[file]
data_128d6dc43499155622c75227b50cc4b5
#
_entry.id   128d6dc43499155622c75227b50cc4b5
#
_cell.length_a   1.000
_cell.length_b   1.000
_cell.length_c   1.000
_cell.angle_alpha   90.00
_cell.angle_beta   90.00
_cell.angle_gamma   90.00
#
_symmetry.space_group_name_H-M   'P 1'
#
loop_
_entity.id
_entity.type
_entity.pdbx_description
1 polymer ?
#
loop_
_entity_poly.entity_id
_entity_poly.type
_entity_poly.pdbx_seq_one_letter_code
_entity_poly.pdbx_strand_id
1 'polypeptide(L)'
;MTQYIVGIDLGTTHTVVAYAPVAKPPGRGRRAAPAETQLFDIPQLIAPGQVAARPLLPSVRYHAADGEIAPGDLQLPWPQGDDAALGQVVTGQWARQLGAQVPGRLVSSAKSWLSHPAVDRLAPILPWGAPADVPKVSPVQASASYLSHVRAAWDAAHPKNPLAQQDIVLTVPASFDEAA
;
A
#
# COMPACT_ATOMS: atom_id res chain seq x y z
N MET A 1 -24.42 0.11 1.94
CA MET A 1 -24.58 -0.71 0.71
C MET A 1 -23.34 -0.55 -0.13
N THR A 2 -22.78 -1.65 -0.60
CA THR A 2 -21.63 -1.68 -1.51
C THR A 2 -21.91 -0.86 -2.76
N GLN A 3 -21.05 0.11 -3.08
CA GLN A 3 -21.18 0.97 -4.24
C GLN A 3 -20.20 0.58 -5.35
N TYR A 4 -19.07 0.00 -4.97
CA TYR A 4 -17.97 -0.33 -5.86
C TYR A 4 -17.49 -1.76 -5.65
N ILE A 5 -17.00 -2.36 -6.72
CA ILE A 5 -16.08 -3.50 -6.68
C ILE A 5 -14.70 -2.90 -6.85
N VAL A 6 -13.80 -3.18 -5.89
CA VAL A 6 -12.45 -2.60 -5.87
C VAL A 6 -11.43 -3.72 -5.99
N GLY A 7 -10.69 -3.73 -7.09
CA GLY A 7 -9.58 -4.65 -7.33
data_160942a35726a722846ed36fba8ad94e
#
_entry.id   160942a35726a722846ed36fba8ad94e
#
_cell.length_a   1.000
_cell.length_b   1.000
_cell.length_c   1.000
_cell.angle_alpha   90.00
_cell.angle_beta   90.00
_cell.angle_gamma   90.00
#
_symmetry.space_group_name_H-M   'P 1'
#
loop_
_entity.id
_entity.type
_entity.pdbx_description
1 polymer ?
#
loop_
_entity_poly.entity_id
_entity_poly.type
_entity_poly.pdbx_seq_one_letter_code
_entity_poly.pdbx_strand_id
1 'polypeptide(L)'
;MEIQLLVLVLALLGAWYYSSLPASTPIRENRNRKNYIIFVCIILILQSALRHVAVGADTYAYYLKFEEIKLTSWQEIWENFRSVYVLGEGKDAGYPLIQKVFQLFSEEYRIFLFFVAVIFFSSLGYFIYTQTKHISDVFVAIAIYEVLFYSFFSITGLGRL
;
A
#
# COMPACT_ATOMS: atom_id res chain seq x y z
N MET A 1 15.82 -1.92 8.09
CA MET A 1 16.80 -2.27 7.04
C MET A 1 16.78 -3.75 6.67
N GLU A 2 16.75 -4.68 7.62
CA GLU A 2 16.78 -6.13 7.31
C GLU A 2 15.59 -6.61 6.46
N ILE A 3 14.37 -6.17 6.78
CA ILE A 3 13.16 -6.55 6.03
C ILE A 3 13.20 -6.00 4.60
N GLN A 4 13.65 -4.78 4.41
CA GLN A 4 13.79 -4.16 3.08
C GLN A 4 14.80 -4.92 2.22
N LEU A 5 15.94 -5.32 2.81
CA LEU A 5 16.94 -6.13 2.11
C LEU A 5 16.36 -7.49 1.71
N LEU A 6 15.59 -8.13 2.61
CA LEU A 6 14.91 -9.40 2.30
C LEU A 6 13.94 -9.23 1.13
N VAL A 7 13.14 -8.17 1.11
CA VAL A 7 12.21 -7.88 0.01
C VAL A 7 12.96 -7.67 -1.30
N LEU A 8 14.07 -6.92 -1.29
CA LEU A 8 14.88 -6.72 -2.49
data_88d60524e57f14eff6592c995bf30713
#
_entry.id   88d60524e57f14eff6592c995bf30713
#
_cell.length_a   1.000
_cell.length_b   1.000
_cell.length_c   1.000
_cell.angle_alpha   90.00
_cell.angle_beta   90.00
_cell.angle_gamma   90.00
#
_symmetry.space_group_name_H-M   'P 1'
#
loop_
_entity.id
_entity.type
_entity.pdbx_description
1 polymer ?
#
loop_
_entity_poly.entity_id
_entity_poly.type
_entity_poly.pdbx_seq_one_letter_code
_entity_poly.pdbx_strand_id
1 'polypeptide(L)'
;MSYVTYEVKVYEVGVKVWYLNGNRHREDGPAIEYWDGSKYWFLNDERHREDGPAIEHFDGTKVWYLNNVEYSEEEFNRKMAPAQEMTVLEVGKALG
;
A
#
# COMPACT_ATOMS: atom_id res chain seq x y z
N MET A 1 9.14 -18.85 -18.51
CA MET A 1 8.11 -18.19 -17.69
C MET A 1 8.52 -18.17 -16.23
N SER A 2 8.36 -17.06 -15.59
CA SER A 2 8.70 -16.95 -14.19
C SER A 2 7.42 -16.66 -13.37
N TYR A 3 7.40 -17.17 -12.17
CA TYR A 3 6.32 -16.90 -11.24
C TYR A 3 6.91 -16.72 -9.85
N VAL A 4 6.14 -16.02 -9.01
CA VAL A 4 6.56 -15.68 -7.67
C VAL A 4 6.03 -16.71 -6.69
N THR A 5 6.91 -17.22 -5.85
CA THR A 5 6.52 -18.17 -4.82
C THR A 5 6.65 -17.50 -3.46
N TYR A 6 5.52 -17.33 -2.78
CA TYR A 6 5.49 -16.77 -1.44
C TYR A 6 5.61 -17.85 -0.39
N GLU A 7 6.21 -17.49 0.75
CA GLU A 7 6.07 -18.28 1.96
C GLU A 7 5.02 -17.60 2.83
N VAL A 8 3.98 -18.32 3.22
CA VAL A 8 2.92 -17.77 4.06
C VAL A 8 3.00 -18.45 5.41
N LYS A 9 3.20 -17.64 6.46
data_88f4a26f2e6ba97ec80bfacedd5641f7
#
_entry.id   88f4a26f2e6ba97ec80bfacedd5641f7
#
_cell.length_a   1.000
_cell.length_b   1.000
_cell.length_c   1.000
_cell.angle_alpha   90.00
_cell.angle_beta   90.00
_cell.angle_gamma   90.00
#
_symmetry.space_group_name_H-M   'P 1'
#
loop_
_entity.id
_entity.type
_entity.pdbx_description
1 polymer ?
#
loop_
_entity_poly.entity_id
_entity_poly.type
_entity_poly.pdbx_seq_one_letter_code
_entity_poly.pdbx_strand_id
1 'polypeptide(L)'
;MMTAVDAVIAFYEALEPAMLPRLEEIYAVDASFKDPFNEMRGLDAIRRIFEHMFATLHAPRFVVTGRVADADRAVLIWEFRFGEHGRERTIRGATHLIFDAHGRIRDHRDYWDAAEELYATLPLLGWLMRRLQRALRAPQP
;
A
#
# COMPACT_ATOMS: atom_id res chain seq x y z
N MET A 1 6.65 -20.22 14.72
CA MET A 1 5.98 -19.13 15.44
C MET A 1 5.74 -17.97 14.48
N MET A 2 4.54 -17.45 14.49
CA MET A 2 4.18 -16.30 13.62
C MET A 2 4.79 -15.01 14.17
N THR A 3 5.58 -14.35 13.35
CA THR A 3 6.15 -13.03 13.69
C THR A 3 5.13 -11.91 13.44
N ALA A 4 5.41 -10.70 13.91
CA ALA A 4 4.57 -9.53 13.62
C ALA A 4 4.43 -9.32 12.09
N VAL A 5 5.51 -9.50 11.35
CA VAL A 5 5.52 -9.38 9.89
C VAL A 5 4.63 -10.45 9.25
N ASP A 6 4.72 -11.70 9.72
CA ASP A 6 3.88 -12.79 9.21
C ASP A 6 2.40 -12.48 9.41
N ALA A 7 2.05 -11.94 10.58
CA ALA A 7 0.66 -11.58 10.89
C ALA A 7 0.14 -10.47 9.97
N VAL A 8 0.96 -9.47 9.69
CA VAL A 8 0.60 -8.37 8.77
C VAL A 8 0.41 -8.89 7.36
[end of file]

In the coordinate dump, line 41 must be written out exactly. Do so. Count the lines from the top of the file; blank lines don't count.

CA TYR A 4 -17.97 -0.33 -5.86